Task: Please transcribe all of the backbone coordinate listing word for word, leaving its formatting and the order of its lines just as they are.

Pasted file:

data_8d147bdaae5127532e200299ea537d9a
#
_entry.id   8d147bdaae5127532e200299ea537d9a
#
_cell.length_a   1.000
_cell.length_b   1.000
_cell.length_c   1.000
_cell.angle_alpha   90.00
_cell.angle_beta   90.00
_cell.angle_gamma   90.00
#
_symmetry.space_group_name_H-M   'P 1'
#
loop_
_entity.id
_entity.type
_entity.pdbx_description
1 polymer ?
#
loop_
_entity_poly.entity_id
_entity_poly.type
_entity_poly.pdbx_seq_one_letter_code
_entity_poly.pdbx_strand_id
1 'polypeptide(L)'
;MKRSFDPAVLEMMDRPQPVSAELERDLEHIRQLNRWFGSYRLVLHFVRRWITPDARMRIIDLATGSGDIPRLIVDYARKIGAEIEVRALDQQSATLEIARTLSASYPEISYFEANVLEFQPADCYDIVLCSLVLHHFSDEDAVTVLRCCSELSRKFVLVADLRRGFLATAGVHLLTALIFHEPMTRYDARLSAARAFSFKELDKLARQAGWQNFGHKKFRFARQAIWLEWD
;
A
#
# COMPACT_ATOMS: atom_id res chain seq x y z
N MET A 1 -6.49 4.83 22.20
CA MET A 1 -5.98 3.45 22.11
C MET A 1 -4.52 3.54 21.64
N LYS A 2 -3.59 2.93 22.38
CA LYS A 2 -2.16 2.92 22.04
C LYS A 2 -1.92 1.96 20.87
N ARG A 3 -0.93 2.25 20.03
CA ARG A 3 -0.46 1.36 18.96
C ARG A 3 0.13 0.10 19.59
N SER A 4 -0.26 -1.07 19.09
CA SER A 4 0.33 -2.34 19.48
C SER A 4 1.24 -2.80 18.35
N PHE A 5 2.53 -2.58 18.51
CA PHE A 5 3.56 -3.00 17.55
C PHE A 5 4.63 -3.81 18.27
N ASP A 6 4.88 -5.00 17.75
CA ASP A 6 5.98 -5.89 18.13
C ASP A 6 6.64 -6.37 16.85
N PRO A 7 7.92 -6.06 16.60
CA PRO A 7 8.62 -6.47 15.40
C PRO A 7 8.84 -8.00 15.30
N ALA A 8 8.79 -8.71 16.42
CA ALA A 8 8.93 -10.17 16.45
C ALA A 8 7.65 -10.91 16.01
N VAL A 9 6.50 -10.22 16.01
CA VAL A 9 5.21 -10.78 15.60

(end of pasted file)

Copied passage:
data_8d147bdaae5127532e200299ea537d9a
#
_entry.id   8d147bdaae5127532e200299ea537d9a
#
_cell.length_a   1.000
_cell.length_b   1.000
_cell.length_c   1.000
_cell.angle_alpha   90.00
_cell.angle_beta   90.00
_cell.angle_gamma   90.00
#
_symmetry.space_group_name_H-M   'P 1'
#
loop_
_entity.id
_entity.type
_entity.pdbx_description
1 polymer ?
#
loop_
_entity_poly.entity_id
_entity_poly.type
_entity_poly.pdbx_seq_one_letter_code
_entity_poly.pdbx_strand_id
1 'polypeptide(L)'
;MKRSFDPAVLEMMDRPQPVSAELERDLEHIRQLNRWFGSYRLVLHFVRRWITPDARMRIIDLATGSGDIPRLIVDYARKIGAEIEVRALDQQSATLEIARTLSASYPEISYFEANVLEFQPADCYDIVLCSLVLHHFSDEDAVTVLRCCSELSRKFVLVADLRRGFLATAGVHLLTALIFHEPMTRYDARLSAARAFSFKELDKLARQAGWQNFGHKKFRFARQAIWLEWD
;
A
#
# COMPACT_ATOMS: atom_id res chain seq x y z
N MET A 1 -6.49 4.83 22.20
CA MET A 1 -5.98 3.45 22.11
C MET A 1 -4.52 3.54 21.64
N LYS A 2 -3.59 2.93 22.38
CA LYS A 2 -2.16 2.92 22.04
C LYS A 2 -1.92 1.96 20.87
N ARG A 3 -0.93 2.25 20.03
CA ARG A 3 -0.46 1.36 18.96
C ARG A 3 0.13 0.10 19.59
N SER A 4 -0.26 -1.07 19.09
CA SER A 4 0.33 -2.34 19.48
C SER A 4 1.24 -2.80 18.35
N PHE A 5 2.53 -2.58 18.51
CA PHE A 5 3.56 -3.00 17.55
C PHE A 5 4.63 -3.81 18.27
N ASP A 6 4.88 -5.00 17.75
CA ASP A 6 5.98 -5.89 18.13
C ASP A 6 6.64 -6.37 16.85
N PRO A 7 7.92 -6.06 16.60
CA PRO A 7 8.62 -6.47 15.40
C PRO A 7 8.84 -8.00 15.30
N ALA A 8 8.79 -8.71 16.42
CA ALA A 8 8.93 -10.17 16.45
C ALA A 8 7.65 -10.91 16.01
N VAL A 9 6.50 -10.22 16.01
CA VAL A 9 5.21 -10.78 15.60